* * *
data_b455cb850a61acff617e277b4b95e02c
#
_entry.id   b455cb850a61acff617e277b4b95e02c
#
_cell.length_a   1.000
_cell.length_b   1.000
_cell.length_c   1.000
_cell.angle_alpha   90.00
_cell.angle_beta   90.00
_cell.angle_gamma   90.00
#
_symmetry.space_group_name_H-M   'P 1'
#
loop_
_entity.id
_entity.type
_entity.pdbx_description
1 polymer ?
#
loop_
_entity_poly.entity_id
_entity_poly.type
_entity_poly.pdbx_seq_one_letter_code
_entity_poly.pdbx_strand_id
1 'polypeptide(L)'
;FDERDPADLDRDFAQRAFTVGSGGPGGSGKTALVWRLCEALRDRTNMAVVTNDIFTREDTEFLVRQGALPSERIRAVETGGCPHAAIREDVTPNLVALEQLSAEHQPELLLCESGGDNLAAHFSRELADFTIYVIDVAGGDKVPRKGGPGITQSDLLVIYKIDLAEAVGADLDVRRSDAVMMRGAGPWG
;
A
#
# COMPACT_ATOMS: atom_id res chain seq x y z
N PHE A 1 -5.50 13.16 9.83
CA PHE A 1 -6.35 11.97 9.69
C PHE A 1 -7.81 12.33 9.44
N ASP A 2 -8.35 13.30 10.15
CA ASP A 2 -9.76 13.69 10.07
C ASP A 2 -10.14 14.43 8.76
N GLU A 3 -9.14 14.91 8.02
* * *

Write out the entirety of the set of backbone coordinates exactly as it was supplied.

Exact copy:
data_b455cb850a61acff617e277b4b95e02c
#
_entry.id   b455cb850a61acff617e277b4b95e02c
#
_cell.length_a   1.000
_cell.length_b   1.000
_cell.length_c   1.000
_cell.angle_alpha   90.00
_cell.angle_beta   90.00
_cell.angle_gamma   90.00
#
_symmetry.space_group_name_H-M   'P 1'
#
loop_
_entity.id
_entity.type
_entity.pdbx_description
1 polymer ?
#
loop_
_entity_poly.entity_id
_entity_poly.type
_entity_poly.pdbx_seq_one_letter_code
_entity_poly.pdbx_strand_id
1 'polypeptide(L)'
;FDERDPADLDRDFAQRAFTVGSGGPGGSGKTALVWRLCEALRDRTNMAVVTNDIFTREDTEFLVRQGALPSERIRAVETGGCPHAAIREDVTPNLVALEQLSAEHQPELLLCESGGDNLAAHFSRELADFTIYVIDVAGGDKVPRKGGPGITQSDLLVIYKIDLAEAVGADLDVRRSDAVMMRGAGPWG
;
A
#
# COMPACT_ATOMS: atom_id res chain seq x y z
N PHE A 1 -5.50 13.16 9.83
CA PHE A 1 -6.35 11.97 9.69
C PHE A 1 -7.81 12.33 9.44
N ASP A 2 -8.35 13.30 10.15
CA ASP A 2 -9.76 13.69 10.07
C ASP A 2 -10.14 14.43 8.76
N GLU A 3 -9.14 14.91 8.02